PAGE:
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Rickwood Field: A Century in America's Oldest Ballpark

Rickwood Field – the country's oldest ballpark – is rich in baseball lore and legend.

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Although Birmingham was racially more progressive than other parts of the South due to its industrial base, it also was the city of Bull Connor, the public safety official who ordered the use of fire hoses and attack dogs against civil rights demonstrators. Before becoming notorious as a segregation enforcer, Connor was a popular play-by-play broadcaster for the all-white Birmingham Barons. The Sporting News, in fact, called him the “most popular baseball announcer in the South.”

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Ironically, the first integrated professional game was played at Rickwood in 1954 between the St. Louis Cardinals and Chicago White Sox, without incident. Birmingham’s baseball fans, it appears, were more interested in seeing major league players than they were in insisting upon racial divisions.

Architecturally, Rickwood has its share of distinctive features, including the “Crow’s Nest” on the grandstand roof, cantilevered field lights, and a Spanish mission-style façade that owes its appearance to a design craze inspired by a Hollywood movie starring Mary Pickford. These have been preserved by the Friends of Rickwood, a nonprofit organization formed in 1992 to keep this landmark from crumbling.

An appendix to the book explains the many steps taken by this group to keep the ballpark intact and operative despite the loss of the minor-league Birmingham Barons, who played there from 1910 to 1987. The Barons moved to a new stadium in the suburbs, but now Rickwood serves as a civic asset that hosts about 200 games a year, including those of high school, college, and amateur teams.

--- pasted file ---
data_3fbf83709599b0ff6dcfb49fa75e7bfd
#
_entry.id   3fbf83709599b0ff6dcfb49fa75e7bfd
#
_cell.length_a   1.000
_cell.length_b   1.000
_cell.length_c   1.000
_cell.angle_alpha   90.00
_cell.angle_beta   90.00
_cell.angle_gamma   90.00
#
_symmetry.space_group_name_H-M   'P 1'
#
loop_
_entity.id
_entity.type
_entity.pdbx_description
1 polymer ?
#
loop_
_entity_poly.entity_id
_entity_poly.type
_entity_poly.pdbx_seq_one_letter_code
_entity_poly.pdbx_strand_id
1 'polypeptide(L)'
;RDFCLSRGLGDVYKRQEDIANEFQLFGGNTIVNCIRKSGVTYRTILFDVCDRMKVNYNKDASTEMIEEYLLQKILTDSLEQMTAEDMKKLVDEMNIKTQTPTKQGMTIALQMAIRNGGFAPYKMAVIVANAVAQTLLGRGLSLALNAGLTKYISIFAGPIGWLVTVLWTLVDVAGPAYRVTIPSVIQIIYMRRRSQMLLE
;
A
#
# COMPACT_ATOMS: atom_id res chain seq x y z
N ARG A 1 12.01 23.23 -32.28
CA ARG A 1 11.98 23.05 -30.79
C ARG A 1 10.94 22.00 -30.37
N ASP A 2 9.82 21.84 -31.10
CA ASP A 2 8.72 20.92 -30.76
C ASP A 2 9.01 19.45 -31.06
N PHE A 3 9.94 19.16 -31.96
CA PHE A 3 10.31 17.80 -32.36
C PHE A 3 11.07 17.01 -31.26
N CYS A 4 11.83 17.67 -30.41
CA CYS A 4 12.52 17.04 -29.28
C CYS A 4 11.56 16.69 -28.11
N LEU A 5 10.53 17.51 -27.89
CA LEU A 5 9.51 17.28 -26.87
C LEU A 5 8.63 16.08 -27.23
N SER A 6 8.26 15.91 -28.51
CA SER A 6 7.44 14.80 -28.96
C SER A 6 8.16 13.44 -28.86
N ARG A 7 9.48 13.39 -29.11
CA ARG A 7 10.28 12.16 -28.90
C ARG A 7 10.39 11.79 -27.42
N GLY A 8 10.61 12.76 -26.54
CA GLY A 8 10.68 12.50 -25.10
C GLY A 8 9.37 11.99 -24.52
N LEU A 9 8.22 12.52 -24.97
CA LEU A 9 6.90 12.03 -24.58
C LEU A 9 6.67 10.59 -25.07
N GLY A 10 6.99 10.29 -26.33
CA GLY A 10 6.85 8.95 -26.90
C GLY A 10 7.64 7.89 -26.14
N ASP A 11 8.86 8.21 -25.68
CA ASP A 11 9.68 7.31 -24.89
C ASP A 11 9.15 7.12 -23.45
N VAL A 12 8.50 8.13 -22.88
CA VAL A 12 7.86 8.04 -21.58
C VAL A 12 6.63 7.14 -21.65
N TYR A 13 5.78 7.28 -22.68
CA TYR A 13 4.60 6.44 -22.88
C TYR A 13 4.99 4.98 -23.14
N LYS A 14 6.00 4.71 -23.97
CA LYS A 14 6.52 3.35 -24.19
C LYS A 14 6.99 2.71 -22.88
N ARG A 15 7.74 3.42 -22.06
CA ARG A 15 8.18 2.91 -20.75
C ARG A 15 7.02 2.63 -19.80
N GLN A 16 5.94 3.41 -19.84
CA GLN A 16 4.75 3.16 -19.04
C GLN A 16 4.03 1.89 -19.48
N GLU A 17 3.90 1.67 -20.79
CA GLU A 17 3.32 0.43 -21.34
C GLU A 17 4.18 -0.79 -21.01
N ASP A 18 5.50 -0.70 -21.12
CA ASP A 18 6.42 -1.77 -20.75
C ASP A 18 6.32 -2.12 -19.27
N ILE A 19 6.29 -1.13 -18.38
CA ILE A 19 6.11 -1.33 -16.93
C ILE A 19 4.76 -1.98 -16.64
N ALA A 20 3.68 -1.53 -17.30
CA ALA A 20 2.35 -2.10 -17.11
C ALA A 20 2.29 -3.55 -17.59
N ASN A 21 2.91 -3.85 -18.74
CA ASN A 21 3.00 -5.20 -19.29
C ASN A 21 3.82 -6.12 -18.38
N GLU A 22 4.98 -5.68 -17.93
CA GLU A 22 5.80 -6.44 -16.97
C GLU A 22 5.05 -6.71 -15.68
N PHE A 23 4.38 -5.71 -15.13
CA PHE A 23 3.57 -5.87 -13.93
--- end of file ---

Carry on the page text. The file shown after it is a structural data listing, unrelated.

Here are 10 other things I learned from “Rickwood Field”:

1 - Rick Woodward, the owner of the minor league’s Birmingham Barons, not only dressed in a Barons uniform when Rickwood Field opened on Aug. 18, 1910, he actually threw out the game’s first pitch – not just a ceremonial toss.

2 - In what appeared to be a classic case of sending mixed signals, Rickwood Field was rented to black baseball teams when the white Barons were on the road, but also to the Ku Klux Klan for its rallies. There was a method to this madness, however, since accommodating the Klan kept Klansmen from wanting to burn the ballpark down.

3 - Bill Stern, a famous New York-based sportscaster during the 1930s, was fond of relating an apocryphal story of the longest home run in baseball history, presumably hit by Babe Ruth at Rickwood Field. Ruth’s blast reportedly landed in an open box car or coal tender on the nearby railroad tracks and never hit the ground until the train reached Atlanta several hours later. The real oddity: Stern never witnessed a game at Rickwood but perhaps felt that few would ever be able to confirm what he claimed happened in faraway Birmingham.

4 - Rickwood played a role in the evolution of scoreboards. In 1928 it added a distinctive 40-foot-high board in left-center field that was innovative for its day. The board featured drop-in slots to show the inning-by-inning scoring. There also was section for scores of major league games. Refurbishing this board was one of the first projects in restoring the park in the early 1990s.


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